Sex, envy, and libel
2 a : a defamatory statement or representation esp. in the form of written or printed words; specifically : a false published statement that injures an individual’s reputation (as in business) or otherwise exposes him or her to public contempt b : the publication of such a libel c : the crime or tort of publishing a libel —see also SINGLE PUBLICATION RULE New York Times Company v. Sullivan in the IMPORTANT CASES section —compare DEFAMATION, SLANDER
NOTE: Although libel is defined under state case law or statute, the U.S. Supreme Court has enumerated some First Amendment protections that apply to matters of public concern. In New York Times Company v. Sullivan, the Court held that in order to recover damages a public person (as a celebrity or politician) who alleges libel (as by a newspaper) has to prove that “the statement was made with ‘actual malice’ — that is, with knowledge that it was false or with reckless disregard of whether it was false or not” in order to recover damages.
This morning’s MoDo at the NYT: Sex, Envy, Proximity states that men “tend to be a bit lazy. They’ll grab the closest donught off the platter. Like Jude Law and the Nanny”, and goes on to spell it out (emphasis mine):
It was Monica Lewinsky’s proximity that caused Bill Clinton to forget the dignity of his office. It was Harriet Miers’s proximity – she has spent more time with W. than any aide except Andy Card – that caused George Bush to forget that flattery and catering to his every need are not qualifications for the Supreme Court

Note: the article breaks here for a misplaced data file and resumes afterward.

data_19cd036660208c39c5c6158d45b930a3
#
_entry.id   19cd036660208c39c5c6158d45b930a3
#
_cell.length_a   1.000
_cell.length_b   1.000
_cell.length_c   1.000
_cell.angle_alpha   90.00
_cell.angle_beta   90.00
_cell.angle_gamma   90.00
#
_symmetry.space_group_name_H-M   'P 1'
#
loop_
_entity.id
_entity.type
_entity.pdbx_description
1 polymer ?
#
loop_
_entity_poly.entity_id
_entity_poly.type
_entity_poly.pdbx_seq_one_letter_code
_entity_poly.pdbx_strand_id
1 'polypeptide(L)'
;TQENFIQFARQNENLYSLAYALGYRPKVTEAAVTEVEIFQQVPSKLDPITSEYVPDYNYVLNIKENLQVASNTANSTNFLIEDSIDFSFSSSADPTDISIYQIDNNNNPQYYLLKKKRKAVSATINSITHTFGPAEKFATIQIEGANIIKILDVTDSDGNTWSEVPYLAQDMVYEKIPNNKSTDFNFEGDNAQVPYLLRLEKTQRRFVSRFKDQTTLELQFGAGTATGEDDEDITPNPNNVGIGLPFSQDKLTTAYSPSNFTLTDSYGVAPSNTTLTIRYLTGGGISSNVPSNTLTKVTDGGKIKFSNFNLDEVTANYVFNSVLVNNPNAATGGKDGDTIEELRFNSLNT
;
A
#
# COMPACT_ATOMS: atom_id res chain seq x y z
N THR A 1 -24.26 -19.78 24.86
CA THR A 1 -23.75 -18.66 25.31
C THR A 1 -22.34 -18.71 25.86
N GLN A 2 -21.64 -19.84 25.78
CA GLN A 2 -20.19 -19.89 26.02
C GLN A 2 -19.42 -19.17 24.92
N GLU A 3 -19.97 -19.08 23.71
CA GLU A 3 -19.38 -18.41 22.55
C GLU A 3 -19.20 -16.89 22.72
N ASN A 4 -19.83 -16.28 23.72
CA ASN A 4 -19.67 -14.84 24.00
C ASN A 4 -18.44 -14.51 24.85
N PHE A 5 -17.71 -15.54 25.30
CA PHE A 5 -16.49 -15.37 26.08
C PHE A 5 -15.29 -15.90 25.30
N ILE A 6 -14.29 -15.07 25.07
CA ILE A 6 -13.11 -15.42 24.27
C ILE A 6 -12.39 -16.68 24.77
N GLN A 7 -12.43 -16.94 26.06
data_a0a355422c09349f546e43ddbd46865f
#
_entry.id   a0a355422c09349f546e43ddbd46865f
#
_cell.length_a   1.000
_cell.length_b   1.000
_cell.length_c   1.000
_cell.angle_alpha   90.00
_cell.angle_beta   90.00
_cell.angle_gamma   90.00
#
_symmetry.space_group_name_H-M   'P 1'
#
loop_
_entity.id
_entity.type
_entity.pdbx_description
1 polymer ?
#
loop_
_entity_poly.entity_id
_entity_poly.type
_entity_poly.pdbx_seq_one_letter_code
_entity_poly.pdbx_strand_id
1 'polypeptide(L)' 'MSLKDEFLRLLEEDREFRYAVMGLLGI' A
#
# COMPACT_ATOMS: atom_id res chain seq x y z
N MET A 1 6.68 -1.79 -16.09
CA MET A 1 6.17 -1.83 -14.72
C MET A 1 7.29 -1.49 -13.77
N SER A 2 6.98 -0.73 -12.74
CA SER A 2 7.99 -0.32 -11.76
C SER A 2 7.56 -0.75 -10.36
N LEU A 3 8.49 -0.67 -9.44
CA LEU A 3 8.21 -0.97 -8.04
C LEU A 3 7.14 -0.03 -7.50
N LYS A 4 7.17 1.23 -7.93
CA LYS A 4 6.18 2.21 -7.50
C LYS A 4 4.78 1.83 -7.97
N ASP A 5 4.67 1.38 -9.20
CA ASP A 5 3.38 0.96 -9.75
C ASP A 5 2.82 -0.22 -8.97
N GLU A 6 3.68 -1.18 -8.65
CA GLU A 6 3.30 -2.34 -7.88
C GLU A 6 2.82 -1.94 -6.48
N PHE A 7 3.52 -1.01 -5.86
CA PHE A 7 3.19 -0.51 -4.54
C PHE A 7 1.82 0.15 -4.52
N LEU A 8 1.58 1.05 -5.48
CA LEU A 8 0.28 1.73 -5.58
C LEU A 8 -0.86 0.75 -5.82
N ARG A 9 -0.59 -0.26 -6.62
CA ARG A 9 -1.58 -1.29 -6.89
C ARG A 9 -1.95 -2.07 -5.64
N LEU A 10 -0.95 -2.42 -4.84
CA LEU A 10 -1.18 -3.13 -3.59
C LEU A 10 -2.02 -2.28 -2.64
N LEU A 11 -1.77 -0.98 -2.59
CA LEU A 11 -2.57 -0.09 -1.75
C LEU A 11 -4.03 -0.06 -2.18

MoDo goes on to dismiss a statement Laura Bush maybe made (sorry, I don’t watch the Today Show):
Without his “Boy Genius”, Mr. Bush has turned to other shields. Laura gave the fidgeting and blinking president support on the “Today” show on Tuesday, telling Matt Lauer that cricism of Ms. [sic] Miers might be sexist.
Pardon my ignorance of “silly”, but to have the first female nominee in 12 years compared to a movie star’s mistress and a presidential bimbo (but it wasn’t Bill’s fault, because it was Monica’s proximity’s fault), and flat-out state she got the job by “catering to his every need”, is sexist.
And, from my non-lawyer point of view, Ms Miers has good cause for a libel suit.